Like science, fiction is often built on the shoulders of those who came before. That is to say, most images from our imagination comes from putting a twist on what we’ve already seen. In horror, we can see a very clear progression from Poe->Lovecraft->Kolchak: the Night Stalker->X-Files. Though it seems odd to say it, building on the work of others is the surest way to come up with new ideas.
In the 1970s, post-nuclear fiction had been developing into a small (but growing) genre for nearly 20 years. Many nuclear holocaust films in the 50s and 60s were about the start (and end) of WWIII rather than survival in the radioactive wastelands to follow. Dr. Strangelove, for example, is counted as a nuclear holocaust film.
In 1975, something happened to solidify the tone of a desert wasteland. Harlan Ellison’s A Boy and His Dog provided audiences with a visual medium to express the post-atomic world. The little details in storytelling, set design, and costumes would inevitably shape the Mad Max franchise, the Fallout franchise, and much more.
A Boy and His Dog would define the tone of the post-nuclear genre in 4 ways:
- The Wasteland
The Wasteland: A Boy and His Dog portrays the world as an endless post-apocalyptic desert. This would set the backdrop for the entire genre as even Fallout 3 (a game set in Washington D.C.) was comprised of desert. However, A Boy and His Dog redefined the post-nuclear landscape by setting the entire thing in the deserts of Arizona. From a storytelling perspective, this puts the audience in the mindset that life is hard, water is scarce, food is hard to come by, and the survivors are more than likely to be desperate bandits (creating a sci-fi wild west motif). Years later, Mad Max and Fallout would use the concept of endless radioactive desert to build their own universes.
What’s interesting about the wasteland of A Boy and His Dog is most of the world we see is still in one piece. Everything is underground, usually in a somewhat serviceable condition. Early in the film, Vic and Blood come across a slave driver mining cans of food. In the second act, Vic takes refuge in an underground hospital.
40 years later, the Mad Max video game would expand on this idea with The Dunes, an area of the wasteland which is functionally identical.
The third act of A Boy and His Dog takes place in an underground bunker/town called Topeka. The American government has survived and upholds a caricature of 1950s America with a powerful metal fist. This seems like a clear jumping point for Fallout to build off of, especially since the tone of 1950’s Americana took greater hold of the series from Fallout 3 onward.
Settlements: Using the visual medium, A Boy and His Dog was able to craft a living world full of tiny details to express the desperation and restructuring of the post-nuclear world. As all the resources are buried underground, survivors are forced to make their homes out of junk. The opening credits depict a hut made from nothing but discarded tires. Vic begins his adventure in a lean-to made from sheet metal and barrels. The wasteland theater has a wall made of car parts, sheet metal, and other junk, reminiscent of Fallout’s Junktown and The Road Warrior’s refinery.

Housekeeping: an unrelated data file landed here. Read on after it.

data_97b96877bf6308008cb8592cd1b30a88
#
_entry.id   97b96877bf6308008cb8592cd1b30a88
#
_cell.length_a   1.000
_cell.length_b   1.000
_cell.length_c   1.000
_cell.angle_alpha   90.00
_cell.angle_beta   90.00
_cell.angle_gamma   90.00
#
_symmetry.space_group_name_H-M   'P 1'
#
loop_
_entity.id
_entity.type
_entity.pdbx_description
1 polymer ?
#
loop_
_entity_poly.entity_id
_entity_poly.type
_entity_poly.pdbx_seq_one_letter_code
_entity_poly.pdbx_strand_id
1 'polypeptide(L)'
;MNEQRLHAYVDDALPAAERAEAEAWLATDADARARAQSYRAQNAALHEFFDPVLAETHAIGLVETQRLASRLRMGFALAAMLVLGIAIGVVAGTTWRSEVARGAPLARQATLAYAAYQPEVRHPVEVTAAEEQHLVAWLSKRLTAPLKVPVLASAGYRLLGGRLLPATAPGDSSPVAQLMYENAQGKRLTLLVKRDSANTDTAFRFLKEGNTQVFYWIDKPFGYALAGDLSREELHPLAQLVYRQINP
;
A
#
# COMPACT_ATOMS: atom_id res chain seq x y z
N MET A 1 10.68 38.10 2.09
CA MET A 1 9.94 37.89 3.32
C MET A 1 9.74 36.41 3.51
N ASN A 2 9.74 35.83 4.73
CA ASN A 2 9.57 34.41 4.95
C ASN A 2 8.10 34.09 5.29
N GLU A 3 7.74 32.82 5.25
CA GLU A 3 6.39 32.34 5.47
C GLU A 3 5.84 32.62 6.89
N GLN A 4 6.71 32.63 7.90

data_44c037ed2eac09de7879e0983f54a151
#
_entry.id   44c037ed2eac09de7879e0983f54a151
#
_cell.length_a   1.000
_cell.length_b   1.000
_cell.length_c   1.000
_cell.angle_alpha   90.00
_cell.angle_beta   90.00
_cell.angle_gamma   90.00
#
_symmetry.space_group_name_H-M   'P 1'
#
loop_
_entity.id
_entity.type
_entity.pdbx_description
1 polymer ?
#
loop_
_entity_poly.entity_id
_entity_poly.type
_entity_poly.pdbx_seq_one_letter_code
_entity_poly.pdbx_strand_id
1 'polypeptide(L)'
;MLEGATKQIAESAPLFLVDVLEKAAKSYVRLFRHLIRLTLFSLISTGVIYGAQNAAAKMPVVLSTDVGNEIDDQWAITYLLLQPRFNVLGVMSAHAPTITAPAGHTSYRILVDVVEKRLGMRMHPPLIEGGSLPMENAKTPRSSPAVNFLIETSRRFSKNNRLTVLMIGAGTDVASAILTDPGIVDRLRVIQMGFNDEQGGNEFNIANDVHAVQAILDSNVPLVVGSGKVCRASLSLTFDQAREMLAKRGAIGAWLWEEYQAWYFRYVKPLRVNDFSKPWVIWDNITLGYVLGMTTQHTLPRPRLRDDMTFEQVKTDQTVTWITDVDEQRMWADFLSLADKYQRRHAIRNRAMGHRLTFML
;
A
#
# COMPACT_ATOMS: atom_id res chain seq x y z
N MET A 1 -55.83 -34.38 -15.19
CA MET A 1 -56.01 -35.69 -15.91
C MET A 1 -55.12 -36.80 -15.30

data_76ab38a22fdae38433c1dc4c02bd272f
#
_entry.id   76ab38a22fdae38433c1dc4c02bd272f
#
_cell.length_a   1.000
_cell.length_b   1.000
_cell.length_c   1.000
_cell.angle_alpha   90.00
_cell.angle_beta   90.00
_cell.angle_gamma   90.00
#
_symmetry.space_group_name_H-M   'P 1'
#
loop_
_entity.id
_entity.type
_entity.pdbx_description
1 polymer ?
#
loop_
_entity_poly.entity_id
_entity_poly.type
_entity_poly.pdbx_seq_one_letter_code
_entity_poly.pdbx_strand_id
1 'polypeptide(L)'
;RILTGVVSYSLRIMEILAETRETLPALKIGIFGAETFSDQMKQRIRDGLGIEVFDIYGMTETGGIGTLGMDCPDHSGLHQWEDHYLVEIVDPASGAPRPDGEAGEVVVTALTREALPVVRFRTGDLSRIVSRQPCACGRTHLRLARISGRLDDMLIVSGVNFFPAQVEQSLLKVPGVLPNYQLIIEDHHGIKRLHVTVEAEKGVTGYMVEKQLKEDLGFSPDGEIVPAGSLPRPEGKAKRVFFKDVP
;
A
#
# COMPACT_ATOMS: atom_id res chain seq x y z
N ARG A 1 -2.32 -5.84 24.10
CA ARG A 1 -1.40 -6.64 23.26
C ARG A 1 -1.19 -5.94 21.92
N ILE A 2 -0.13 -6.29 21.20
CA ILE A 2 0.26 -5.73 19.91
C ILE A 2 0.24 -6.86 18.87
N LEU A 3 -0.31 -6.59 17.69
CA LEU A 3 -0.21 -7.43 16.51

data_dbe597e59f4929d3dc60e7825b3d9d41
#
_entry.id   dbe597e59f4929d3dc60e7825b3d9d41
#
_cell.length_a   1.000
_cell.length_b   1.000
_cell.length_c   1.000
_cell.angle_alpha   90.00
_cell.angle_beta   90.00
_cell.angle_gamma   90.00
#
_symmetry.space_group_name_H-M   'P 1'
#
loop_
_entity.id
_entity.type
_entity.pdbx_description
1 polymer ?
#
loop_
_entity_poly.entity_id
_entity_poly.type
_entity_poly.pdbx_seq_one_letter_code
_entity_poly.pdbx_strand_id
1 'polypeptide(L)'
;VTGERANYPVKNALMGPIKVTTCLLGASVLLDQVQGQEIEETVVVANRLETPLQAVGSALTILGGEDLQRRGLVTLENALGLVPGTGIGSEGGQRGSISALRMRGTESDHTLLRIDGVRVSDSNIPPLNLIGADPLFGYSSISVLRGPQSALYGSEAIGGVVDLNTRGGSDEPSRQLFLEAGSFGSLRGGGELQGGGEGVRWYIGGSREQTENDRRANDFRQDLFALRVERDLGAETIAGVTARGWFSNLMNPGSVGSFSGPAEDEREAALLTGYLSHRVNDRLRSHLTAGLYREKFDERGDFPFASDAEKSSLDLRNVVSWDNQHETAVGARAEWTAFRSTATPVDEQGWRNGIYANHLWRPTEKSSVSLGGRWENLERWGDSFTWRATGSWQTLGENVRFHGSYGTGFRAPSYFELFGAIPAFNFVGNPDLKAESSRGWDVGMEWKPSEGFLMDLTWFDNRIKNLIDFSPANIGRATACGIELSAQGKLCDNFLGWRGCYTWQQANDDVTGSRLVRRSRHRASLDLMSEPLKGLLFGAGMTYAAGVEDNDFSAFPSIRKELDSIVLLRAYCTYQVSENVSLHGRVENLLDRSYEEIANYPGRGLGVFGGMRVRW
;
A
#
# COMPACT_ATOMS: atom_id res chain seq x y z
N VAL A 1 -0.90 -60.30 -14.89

These little details demonstrate how, even decades after the apocalypse, survivors have only done what is necessary to trade with each other and survive. A Boy and His Dog was stuck in the post-apocalyptic mindset, but began the movement toward the post-post-apocalyptic genre, a concept that was fully developed by Fallout.
Mad Max 3 and Fallout would later develop towns and settlements with unique cultures, but it all began with A Boy and his Dog.
Clothing: From the savage biker gear of Mad Max to the settler outfits in Fallout, Wasteland attire is generally described as a mixture of whatever you can cobble together. Nowhere is this truer than in A Boy and His Dog. The tone for clothing is set fairly early with the slave driver. His outfit is a mixture of things that look interesting, but have no practical use: a leopard print naval hat, several brightly colored quilts, a crest of feathers, and a handful of gold rings. This shows the breakdown into tribalism and feudalism seen in both Mad Max 2 and Fallout.
It is easy to see how A Boy and His Dog influenced post-nuclear fashion as a cosplay of any character from the film would fit right in at Wasteland Weekend. For 40 years, the manner in which post-nuclear survivors choose their clothes has remained the same.
Mutants: One of the best parts about the post-nuclear genre is the mutants. Post-apocalyptic scenarios with zombies are generally limited to caricatures of humans, with some variation of speed and muscle mass. Nuclear mutants can be (and have been) nearly anything as there is no limit to how familiar creatures can be twisted into something utterly monstrous.
A Boy and His Dog established future use of mutants with Blood the talking dog and followed that with the legendary burnpit screamers. Although certainly unrealistic, mutants bring danger, fear, and life to the wasteland. The incorporation of mutants portrays a changing world, one that will never be the same and practically puts the audience on another planet. Mutants are critical to the post-nuclear genre as they make the world feel alive. The Fallout, S.T.A.L.K.E.R., and Metro franchises owes much of their success to the addition of creatures transformed by radiation.
Although Mad Max 2 defined the functionality of the post-nuclear genre, A Boy and His Dog set the tone and feel nearly a decade years before. Despite being 40 years old, Harlan Ellison’s work has become a cult icon of the genre and will continue to inspire, despite its outward simplicity.